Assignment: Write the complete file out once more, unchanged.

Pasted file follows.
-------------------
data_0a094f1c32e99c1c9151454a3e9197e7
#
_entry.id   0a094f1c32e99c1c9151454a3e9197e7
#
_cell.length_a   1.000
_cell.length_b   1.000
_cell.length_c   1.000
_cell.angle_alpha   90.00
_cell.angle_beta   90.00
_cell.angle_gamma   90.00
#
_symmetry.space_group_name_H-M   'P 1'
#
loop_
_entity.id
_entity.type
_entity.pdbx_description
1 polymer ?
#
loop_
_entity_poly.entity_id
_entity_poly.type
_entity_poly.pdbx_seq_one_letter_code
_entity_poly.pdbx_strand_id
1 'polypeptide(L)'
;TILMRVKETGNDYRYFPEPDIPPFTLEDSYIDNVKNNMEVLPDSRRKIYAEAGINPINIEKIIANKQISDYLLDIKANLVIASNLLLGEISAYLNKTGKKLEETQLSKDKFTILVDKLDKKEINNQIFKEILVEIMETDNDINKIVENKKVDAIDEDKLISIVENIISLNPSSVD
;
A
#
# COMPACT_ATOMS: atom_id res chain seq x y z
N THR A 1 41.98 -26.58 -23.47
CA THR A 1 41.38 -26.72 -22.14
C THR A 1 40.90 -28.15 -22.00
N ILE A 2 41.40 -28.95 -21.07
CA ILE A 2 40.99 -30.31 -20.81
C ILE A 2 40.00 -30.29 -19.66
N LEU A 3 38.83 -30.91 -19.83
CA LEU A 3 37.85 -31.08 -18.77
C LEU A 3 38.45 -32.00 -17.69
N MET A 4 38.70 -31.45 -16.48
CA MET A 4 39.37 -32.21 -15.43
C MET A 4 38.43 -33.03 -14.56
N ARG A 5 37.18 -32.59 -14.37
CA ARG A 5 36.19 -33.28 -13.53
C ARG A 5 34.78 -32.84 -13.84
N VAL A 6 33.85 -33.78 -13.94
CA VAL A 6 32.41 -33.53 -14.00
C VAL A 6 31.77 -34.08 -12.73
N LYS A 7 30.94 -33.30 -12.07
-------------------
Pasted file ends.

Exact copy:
data_0a094f1c32e99c1c9151454a3e9197e7
#
_entry.id   0a094f1c32e99c1c9151454a3e9197e7
#
_cell.length_a   1.000
_cell.length_b   1.000
_cell.length_c   1.000
_cell.angle_alpha   90.00
_cell.angle_beta   90.00
_cell.angle_gamma   90.00
#
_symmetry.space_group_name_H-M   'P 1'
#
loop_
_entity.id
_entity.type
_entity.pdbx_description
1 polymer ?
#
loop_
_entity_poly.entity_id
_entity_poly.type
_entity_poly.pdbx_seq_one_letter_code
_entity_poly.pdbx_strand_id
1 'polypeptide(L)'
;TILMRVKETGNDYRYFPEPDIPPFTLEDSYIDNVKNNMEVLPDSRRKIYAEAGINPINIEKIIANKQISDYLLDIKANLVIASNLLLGEISAYLNKTGKKLEETQLSKDKFTILVDKLDKKEINNQIFKEILVEIMETDNDINKIVENKKVDAIDEDKLISIVENIISLNPSSVD
;
A
#
# COMPACT_ATOMS: atom_id res chain seq x y z
N THR A 1 41.98 -26.58 -23.47
CA THR A 1 41.38 -26.72 -22.14
C THR A 1 40.90 -28.15 -22.00
N ILE A 2 41.40 -28.95 -21.07
CA ILE A 2 40.99 -30.31 -20.81
C ILE A 2 40.00 -30.29 -19.66
N LEU A 3 38.83 -30.91 -19.83
CA LEU A 3 37.85 -31.08 -18.77
C LEU A 3 38.45 -32.00 -17.69
N MET A 4 38.70 -31.45 -16.48
CA MET A 4 39.37 -32.21 -15.43
C MET A 4 38.43 -33.03 -14.56
N ARG A 5 37.18 -32.59 -14.37
CA ARG A 5 36.19 -33.28 -13.53
C ARG A 5 34.78 -32.84 -13.84
N VAL A 6 33.85 -33.78 -13.94
CA VAL A 6 32.41 -33.53 -14.00
C VAL A 6 31.77 -34.08 -12.73
N LYS A 7 30.94 -33.30 -12.07